```From:           David Eppstein <eppstein@ics.uci.edu>
To:             sci.math
Subject:        Re: Regular polygon in R^D
Date:           Fri, 05 Jan 2001 10:26:03 -0800
```

```In article <3A5609D5.560394E@studNOSPAM.hia.no>, Jan Kristian Haugland
<jkhaug00@studNOSPAM.hia.no> wrote:

> tim_brooks@my-deja.com wrote:
>
> > If n>=3 it is always possible to find d such that there exists a
> > regular polygon with n sides in R^d such that all of its vertices have
> > integer coordinates (lattice polygon) with respect to the standard
> > lattice of R^d ?
>
> I don't think this is possible for n = 5, since the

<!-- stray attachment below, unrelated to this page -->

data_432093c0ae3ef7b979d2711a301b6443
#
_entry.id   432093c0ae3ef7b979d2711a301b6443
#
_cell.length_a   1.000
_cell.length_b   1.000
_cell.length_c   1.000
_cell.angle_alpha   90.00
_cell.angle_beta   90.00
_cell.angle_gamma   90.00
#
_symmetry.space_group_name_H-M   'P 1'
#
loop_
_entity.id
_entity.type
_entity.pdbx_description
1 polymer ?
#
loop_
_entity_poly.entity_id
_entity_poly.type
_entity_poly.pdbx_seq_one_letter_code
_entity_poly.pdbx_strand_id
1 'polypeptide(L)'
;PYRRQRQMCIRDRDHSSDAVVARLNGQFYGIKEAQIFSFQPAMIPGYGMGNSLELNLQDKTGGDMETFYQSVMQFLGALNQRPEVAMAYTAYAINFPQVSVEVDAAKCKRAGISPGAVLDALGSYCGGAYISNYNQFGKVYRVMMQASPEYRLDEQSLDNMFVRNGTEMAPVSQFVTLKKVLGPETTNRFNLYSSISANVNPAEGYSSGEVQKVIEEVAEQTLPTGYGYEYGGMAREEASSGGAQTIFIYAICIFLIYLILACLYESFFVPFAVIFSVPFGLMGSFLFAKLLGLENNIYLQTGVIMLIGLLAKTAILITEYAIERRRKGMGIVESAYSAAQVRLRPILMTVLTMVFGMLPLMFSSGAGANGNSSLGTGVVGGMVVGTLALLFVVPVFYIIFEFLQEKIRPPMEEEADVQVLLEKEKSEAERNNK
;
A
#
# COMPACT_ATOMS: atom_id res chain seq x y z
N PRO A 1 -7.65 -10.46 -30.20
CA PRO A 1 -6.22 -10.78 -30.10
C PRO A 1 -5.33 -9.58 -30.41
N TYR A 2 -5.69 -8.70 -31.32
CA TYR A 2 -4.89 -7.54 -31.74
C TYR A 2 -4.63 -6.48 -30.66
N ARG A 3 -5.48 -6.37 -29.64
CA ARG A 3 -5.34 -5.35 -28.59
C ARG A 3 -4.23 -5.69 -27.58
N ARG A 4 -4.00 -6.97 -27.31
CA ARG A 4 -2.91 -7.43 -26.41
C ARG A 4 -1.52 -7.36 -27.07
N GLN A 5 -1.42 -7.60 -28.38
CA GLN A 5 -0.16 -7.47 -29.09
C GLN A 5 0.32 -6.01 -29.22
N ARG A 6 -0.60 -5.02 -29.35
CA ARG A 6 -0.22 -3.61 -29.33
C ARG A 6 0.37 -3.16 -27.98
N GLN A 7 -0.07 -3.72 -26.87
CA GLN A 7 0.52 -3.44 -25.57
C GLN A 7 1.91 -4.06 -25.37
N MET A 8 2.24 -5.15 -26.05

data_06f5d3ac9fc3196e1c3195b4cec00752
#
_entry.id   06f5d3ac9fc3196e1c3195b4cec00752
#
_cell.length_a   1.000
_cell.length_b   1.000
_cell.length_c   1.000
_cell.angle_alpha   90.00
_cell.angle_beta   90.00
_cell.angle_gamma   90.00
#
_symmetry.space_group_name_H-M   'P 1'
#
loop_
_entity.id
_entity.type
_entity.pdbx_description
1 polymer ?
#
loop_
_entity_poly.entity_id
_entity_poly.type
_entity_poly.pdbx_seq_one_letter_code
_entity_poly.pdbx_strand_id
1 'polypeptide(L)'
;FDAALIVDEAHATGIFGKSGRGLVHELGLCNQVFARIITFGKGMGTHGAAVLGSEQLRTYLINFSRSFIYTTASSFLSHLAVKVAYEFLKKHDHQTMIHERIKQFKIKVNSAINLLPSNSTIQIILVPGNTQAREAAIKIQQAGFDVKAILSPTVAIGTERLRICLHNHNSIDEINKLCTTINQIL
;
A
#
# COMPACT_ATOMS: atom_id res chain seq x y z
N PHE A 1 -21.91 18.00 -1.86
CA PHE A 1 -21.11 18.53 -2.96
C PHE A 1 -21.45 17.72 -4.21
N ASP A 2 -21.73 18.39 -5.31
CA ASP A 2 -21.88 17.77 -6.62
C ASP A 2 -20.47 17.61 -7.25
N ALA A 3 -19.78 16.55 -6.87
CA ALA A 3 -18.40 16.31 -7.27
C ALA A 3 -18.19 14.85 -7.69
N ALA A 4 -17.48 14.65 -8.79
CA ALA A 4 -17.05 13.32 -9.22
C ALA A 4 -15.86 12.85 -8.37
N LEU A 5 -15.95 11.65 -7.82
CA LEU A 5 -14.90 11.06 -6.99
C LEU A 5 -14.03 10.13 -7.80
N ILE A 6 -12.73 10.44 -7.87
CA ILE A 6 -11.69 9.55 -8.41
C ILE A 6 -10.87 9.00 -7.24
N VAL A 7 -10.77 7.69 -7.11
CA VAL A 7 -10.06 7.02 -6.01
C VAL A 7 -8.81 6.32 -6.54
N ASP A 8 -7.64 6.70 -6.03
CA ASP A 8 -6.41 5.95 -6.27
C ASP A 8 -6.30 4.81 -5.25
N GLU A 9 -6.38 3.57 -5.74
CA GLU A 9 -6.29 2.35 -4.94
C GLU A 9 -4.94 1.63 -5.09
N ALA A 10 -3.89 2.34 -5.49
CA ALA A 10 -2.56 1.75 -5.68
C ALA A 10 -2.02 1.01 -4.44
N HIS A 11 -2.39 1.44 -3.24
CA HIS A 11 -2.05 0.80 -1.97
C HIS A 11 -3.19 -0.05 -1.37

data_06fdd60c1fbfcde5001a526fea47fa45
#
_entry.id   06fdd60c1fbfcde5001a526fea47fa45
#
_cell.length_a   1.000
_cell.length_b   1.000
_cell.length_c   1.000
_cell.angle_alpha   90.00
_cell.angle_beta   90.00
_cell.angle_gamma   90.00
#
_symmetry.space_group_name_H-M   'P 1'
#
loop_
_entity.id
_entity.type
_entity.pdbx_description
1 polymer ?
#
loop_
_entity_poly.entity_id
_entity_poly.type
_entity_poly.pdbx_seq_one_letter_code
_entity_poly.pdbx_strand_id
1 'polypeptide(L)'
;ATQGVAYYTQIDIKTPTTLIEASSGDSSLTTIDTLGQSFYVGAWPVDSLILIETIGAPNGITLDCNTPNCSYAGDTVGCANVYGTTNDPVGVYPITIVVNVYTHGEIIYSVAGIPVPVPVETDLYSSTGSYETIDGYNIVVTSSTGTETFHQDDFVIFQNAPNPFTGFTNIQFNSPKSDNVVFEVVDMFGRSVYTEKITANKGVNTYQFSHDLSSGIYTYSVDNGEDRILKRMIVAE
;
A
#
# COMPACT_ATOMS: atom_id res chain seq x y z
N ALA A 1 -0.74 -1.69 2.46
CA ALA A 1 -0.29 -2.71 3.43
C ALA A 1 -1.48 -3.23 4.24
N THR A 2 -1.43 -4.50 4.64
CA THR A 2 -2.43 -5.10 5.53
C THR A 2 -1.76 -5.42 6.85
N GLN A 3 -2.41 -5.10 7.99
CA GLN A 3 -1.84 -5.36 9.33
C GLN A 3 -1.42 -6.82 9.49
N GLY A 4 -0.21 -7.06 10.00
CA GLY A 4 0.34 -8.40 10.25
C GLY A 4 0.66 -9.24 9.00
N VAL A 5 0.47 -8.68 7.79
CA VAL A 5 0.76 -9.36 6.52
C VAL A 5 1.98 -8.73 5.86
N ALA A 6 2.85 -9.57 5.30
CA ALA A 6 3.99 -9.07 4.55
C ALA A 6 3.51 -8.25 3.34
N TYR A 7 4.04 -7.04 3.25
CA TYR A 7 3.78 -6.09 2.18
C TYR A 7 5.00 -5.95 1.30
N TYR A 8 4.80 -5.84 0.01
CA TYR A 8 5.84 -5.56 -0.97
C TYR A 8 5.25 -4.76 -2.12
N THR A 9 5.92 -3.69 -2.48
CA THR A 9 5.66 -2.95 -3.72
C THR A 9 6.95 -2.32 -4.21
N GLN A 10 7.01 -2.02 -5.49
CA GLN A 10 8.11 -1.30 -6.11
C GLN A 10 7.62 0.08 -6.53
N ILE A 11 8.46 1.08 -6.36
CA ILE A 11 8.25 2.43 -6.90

> ratio between the distances between non-neighbours
> and between neighbours is (1+sqrt(5))/2, while the
> ratio between two distances in the lattice has the
> form sqrt(r) with r rational.

Nice argument.  But it looks like n=5 is impossible even for non-integer
lattices in R^d: the intersection of the lattice with the plane containing
the pentagon would have to itself be a planar lattice, but no planar
lattice can contain the vertices of a regular pentagon, for if one had
vertices abcde (say, in clockwise order) then (a+d-e) (b+e-a) (c+a-b)
(d+b-c) (e+c-d) would be the vertices of a smaller pentagon, ad infinitum.
--
David Eppstein       UC Irvine Dept. of Information & Computer Science
eppstein@ics.uci.edu http://www.ics.uci.edu/~eppstein/
```